A few months back, my co-teacher and I were planning our weekly PSR (or CCD) class, and the topic was on God’s plan for your life. He shared a video with me and wanted my thoughts on sharing it with the class. The first time I watched it I was only half paying attention but the video had some funny parts and I thought it would make a great addition to our class lesson. It was not until I watched it for a second time that I gave it the attention it deserved and listened to the message it was trying to convey. There is a specific part in the video where the phrase, “Control – Chisel” is said and the context hit me like a ton of bricks. You see, the entire premise of this video was to show us that in order for us to be more Christ-like in our life we must be willing to be “chiseled”, or formed, if you will. It is through this process of formation that we start to remove false motivations, clever masks, and ultimately, where we can break open the doors to our hearts in order for Christ to shine through – letting us become who we are created to be. There have been many times that I have used this phrase when joking with friends whenever they were trying to be in control of a situation; and they have used it on me in the same manner. It was not until recently that I really started to understand the true nature of this tiny little statement in my life. In the last few months I have really been made aware of situations, choices, and struggles that have felt like a chisel, removing pieces in order to temper my soul to reflect more of Christ and less of me. For me, I always find myself asking God to show me areas of my life that need to be worked on, but whenever it comes time to work on them, I always find myself talking and justifying my way out of that uncomfortable nature of formation. If you find yourself relating to that, congratulations you belong to the human race. The process of dying to self and allowing God control over your life so that we may become who we were created to be is a scary proposition. From a worldly perspective, this path of following Christ and allowing Him to form us is an arduous journey best left alone, as the process is too painful and leaves us feeling vulnerable. But my brothers and sisters, we know and believe in more than just a simple worldly perspective. Christ wants us to become who we are created to be to the fullest extent. In order for us to achieve this process the chiseling of different areas of our lives must take place. It is not until we truly learn this idea of self-sacrificial love that we will begin to understand the true beauty of the Resurrection and the Passion of our Lord. I encourage all of you to ask the Lord to show you areas in your life that need to be chiseled and formed to His will. I warn you though, He will show you if you ask. Give him the opportunity and let go of your control so that He can show you the greatness you were made for!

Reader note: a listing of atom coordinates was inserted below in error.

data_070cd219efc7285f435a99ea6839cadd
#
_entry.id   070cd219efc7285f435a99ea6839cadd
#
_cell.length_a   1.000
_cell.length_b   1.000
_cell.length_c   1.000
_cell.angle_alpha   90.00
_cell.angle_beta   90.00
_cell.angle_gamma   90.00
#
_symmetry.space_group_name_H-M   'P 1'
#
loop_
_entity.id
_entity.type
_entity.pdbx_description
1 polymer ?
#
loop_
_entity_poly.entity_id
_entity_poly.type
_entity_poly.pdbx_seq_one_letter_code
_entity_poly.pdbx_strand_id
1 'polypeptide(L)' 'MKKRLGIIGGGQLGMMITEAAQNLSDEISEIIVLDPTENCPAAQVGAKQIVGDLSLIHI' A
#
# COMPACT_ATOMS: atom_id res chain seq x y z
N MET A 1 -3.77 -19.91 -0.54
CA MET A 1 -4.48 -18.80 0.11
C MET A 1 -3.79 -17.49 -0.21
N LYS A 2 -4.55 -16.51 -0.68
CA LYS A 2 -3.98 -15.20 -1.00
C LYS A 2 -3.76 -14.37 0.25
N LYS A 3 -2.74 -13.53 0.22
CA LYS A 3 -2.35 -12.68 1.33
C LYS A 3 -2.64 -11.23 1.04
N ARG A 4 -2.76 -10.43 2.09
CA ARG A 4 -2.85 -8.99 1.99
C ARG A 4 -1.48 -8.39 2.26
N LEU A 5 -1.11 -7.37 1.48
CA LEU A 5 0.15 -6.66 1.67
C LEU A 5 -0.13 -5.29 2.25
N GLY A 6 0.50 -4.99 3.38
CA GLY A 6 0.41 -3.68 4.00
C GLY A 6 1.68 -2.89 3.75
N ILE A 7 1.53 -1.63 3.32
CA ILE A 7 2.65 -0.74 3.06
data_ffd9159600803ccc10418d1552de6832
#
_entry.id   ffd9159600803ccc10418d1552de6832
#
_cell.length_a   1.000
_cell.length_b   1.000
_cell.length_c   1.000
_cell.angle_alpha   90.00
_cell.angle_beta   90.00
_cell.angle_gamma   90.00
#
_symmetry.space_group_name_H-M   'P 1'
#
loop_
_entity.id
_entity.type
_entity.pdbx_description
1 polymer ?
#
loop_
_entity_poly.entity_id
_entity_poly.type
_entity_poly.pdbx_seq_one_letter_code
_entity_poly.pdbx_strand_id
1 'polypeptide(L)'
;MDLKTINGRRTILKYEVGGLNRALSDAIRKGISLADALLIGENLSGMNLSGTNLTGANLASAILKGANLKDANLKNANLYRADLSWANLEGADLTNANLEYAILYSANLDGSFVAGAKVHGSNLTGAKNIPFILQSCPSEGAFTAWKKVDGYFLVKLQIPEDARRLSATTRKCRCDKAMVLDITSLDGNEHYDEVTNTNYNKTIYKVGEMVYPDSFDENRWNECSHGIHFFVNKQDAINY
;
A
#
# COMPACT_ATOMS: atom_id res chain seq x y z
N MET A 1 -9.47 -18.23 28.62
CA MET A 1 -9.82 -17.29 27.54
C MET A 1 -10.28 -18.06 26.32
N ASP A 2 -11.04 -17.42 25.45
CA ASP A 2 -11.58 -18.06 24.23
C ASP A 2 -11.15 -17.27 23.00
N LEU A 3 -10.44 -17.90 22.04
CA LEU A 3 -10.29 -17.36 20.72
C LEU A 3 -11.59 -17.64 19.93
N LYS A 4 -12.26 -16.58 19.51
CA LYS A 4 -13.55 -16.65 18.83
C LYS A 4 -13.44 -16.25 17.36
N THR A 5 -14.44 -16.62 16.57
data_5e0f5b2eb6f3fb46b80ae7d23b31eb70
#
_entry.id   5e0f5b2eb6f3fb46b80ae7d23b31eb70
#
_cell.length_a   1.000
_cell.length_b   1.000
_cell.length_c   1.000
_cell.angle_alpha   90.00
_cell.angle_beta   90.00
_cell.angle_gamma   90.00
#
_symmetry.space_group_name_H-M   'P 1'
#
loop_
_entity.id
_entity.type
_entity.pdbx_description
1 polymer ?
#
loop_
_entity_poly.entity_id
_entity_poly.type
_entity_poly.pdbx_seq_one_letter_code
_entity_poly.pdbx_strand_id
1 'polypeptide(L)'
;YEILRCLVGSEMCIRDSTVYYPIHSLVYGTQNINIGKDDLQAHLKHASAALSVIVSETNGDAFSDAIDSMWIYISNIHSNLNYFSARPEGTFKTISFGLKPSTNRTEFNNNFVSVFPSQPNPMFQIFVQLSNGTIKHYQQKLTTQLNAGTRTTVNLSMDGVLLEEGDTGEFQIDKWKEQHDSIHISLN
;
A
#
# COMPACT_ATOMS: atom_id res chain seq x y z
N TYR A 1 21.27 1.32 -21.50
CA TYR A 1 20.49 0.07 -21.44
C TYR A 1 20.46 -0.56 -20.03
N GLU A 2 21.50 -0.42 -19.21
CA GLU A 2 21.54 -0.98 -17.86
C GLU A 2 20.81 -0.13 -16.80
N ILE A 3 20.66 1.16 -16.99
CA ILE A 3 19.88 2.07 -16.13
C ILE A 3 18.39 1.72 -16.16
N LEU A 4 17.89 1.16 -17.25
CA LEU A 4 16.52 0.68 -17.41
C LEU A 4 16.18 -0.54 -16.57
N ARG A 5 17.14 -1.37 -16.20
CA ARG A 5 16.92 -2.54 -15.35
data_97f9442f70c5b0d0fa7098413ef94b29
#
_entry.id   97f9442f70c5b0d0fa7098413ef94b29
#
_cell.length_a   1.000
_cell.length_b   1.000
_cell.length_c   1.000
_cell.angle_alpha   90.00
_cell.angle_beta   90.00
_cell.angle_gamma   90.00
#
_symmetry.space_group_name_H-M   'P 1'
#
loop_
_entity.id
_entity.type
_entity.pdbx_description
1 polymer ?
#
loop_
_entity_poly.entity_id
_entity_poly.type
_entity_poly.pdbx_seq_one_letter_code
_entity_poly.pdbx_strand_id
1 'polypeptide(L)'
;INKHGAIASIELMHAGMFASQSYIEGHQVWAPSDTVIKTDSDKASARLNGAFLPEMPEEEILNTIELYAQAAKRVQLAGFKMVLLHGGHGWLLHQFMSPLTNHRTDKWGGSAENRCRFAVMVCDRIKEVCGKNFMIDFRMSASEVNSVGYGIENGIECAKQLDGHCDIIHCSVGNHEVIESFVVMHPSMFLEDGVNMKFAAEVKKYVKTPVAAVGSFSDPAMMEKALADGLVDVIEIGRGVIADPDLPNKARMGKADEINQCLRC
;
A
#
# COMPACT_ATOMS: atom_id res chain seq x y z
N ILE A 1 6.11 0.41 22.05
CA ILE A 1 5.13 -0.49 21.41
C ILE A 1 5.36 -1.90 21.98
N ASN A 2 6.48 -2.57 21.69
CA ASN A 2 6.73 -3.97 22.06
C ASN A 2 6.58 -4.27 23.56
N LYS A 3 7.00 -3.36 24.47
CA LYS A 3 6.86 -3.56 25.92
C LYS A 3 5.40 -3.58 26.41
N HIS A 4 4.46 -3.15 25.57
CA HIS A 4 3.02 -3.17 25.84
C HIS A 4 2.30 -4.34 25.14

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In Savannah ♫

On Sunday March 13th, the UNG’s Catholic Campus Ministry took the Mobile Missions’ bus on a trip to Savannah, Georgia for a Spring Break Mission Trip. For those of you who don’t already know, the bus has been completely overhauled and renovated by our campus minister and her husband, Jaime & David Roberts (who run the Mobile Mission Ministry). There are benches that line the interior walls, making it convenient to talk, have fun, and even sleep during a road trip.  We made it down to Savannah in about six hours after two stops: one for gas and one for food – but really they were both bathroom breaks. We arrived at the Villa Maria Center, a Catholic retreat center run by the Diocese of Savannah and maintained by Sister Pat. The center was beautiful and had a dining hall, large commercial kitchen, a pool house with showers, a chapel, fire pit, dock, and fields to play soccer, badminton, and volleyball on. The sun had set on the first day of our trip to Savannah, and we all prepared our sleeping spots, either in the dining hall or on the bus. All of the girls claimed the bus, and as we got into our sleeping bags and hunkered down for the night, we talked about our dreams and aspirations.

On the next day, we awoke at 7:15am. Rising and shining was not easy, 12593914_10102121225025073_2733725866981445118_obut we got dressed and headed down to the chapel to do MorningPrayer together. We then got back on the bus to drive to St. James Catholic Church for their 8:30am Mass. When we walked in, I’m confident that we lowered the age average by at least a few years. The Mass was short and the parishioners were welcoming and friendly. We got back on the bus and headed back to Villa Maria to change into play clothes for the day and to enjoy a hearty breakfast together, cooked by the one and only, David Hunter.